U.S. Customs and Border Protection, after extensive evaluation, yesterday awarded a $14 million contract to a California firm to produce an unmanned aerial vehicle (UAV) to assist in protecting the nation’s borders against terrorists, illegal aliens and drug smugglers.
Border Patrol spokesman Mario Villarreal said General Atomics Aeronautical Systems Inc. of San Diego was contracted to produce the Predator B craft, which is expected to be deployed in support of the second phase of the Arizona Border Control initiative to curb illegal activities along the state’s southern border.
“We are determined to secure America’s borders and are constantly exploring new technologies that strengthen our ability to do our job,” said CBP Commissioner Robert C. Bonner. “The UAV technology will give us eyes where we previously didn’t have them. This improves our ability to deter, detect and apprehend individuals conducting illegal activity, including smugglers, terrorists and people attempting to illegally enter our country.”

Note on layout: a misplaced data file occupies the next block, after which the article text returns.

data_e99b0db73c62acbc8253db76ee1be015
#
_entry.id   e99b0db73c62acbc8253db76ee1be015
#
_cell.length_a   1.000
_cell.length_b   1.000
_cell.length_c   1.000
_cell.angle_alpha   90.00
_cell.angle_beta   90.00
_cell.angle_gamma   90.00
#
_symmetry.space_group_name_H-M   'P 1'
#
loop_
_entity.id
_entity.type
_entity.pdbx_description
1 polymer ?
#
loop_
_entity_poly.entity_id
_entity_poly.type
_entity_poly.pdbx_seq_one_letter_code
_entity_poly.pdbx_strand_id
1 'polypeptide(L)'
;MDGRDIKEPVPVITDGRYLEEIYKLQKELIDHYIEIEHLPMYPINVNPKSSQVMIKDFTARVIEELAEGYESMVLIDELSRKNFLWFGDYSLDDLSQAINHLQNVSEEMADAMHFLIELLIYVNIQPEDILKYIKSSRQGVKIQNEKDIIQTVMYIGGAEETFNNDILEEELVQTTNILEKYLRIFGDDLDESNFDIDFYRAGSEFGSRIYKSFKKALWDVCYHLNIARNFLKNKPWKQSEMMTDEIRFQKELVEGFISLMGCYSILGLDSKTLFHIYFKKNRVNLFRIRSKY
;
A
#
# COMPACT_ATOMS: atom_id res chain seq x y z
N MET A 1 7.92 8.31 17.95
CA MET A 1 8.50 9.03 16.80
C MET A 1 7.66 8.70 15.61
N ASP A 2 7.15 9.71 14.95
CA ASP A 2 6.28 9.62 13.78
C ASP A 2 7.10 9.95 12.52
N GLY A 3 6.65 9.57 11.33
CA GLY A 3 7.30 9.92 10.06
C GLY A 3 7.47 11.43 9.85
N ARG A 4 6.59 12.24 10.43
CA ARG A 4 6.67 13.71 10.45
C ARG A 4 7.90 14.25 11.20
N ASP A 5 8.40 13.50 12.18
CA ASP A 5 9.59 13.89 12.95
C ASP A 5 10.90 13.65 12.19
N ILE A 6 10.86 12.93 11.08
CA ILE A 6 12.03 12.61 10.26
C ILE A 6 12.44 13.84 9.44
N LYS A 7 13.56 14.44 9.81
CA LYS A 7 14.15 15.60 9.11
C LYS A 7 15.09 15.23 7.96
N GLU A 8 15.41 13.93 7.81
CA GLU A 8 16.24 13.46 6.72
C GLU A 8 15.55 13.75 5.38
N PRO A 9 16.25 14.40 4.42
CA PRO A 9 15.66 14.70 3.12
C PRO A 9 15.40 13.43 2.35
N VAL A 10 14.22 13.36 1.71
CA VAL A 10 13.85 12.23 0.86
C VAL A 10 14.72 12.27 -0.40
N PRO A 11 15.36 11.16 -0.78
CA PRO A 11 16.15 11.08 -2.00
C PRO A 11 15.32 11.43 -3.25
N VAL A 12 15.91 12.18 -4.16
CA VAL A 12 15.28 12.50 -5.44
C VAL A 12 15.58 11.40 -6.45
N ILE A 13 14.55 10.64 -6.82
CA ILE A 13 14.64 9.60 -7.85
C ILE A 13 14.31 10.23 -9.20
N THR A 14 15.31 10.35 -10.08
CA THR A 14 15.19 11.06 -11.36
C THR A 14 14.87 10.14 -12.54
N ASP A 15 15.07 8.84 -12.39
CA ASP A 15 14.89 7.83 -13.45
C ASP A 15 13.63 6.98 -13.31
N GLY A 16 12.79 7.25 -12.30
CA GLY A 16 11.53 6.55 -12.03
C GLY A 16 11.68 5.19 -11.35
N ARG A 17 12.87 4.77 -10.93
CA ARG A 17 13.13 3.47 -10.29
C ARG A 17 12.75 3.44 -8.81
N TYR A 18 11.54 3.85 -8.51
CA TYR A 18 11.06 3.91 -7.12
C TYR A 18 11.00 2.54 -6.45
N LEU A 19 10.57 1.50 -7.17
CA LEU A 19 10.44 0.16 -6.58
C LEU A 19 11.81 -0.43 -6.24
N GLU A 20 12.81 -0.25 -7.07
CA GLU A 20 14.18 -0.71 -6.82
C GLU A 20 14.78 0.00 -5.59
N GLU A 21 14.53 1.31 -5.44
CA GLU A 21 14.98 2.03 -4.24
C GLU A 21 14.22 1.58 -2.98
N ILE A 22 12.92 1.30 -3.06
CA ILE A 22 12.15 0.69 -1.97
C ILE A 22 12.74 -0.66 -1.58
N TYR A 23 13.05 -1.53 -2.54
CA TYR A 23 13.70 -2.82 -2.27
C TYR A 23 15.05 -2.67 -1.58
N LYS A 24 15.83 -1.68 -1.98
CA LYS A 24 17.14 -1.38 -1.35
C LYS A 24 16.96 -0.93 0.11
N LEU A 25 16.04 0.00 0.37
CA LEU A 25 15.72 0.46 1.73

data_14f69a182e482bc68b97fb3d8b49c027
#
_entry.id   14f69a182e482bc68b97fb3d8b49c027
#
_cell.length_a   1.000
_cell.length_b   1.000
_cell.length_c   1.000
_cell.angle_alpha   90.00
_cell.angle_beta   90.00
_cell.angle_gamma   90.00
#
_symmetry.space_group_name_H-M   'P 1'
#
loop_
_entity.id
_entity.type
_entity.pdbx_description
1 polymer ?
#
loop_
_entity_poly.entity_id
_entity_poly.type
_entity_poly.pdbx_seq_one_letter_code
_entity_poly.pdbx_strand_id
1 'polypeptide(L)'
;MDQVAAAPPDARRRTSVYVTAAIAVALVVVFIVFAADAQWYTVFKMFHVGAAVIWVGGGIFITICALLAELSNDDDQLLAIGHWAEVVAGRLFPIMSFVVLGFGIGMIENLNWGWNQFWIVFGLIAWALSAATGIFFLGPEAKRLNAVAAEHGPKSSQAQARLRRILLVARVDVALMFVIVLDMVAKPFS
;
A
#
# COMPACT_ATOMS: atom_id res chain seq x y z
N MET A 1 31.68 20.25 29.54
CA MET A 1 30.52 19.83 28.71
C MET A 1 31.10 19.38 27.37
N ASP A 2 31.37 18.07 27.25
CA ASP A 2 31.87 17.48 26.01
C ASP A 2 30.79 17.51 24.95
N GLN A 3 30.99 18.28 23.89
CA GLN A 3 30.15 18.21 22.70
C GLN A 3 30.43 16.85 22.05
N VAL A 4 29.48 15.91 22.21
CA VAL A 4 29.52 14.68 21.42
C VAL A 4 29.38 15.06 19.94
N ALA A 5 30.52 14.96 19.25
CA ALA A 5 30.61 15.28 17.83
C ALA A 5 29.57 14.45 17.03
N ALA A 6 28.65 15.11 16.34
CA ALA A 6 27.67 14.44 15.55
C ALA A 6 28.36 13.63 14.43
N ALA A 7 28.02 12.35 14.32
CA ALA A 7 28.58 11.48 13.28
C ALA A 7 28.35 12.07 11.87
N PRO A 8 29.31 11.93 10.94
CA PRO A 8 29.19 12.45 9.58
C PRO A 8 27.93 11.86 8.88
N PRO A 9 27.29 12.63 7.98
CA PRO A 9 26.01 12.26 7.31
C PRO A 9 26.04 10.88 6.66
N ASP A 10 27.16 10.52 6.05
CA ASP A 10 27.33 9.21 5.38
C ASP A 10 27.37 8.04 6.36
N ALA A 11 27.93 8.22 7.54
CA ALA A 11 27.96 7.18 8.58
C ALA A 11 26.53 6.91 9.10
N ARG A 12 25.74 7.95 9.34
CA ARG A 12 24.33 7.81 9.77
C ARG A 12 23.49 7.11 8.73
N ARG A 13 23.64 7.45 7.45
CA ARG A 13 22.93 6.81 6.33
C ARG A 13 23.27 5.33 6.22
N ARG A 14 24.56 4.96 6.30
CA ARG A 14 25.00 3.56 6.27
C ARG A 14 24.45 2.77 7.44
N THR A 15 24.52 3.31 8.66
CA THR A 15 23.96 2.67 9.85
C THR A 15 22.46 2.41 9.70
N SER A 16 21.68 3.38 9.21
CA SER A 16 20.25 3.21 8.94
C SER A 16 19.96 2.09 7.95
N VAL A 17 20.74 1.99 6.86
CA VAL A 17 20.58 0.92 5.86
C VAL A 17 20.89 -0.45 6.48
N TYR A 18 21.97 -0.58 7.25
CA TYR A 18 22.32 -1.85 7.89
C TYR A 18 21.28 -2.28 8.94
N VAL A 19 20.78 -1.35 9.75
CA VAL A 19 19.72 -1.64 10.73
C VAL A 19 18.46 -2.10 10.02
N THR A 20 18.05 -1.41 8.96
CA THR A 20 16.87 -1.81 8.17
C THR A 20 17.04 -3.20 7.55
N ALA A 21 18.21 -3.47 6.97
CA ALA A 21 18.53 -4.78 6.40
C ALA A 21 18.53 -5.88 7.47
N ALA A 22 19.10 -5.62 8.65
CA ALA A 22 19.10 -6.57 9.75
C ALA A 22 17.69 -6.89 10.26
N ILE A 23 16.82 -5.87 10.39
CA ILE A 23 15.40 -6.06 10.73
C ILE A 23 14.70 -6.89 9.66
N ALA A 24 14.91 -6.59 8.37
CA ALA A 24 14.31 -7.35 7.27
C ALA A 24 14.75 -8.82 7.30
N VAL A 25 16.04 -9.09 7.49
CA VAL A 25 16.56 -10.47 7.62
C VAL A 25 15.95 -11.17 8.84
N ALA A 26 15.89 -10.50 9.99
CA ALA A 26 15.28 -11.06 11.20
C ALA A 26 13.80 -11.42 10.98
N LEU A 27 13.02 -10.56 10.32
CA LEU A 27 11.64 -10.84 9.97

The second phase of the initiative targets the most popular immigration corridor into the United States, where more than half of the 1.15 million illegal aliens apprehended last year were caught. More than 2,000 Border Patrol agents have been assigned along a 260-mile section of the U.S.-Mexico border, known as the Tucson sector, to combat the rise in the numbers of illegal aliens, drug smugglers and potential terrorists.
Mr. Villarreal described the initiative as an “unprecedented effort” by the U.S. government to increase the security of the nation’s borders, noting that CBP — which includes inspectors and agents at and between the nation’s ports of entry — has implemented several techniques designed to disrupt human smuggling activity, expand and spread out its enforcement operations and significantly improve the mobility of front-line Border Patrol agents.
He said the UAV will be equipped with state-of-the-art electro-optic sensors, communications payloads and sophisticated on-board sensors that will provide “unparalleled surveillance capability.” Flight operations will be controlled and monitored by Border Patrol agents, and the images received by the UAV will be viewed in real time and relayed to agents on the ground, Mr. Villarreal added.
This technology, he said, will supplement intrusion detection and intelligence-gathering devices that are being used along a particular section of the border and have proven highly successful in giving a detailed “bird’s eye view” of remote areas where agents cannot easily or safely travel.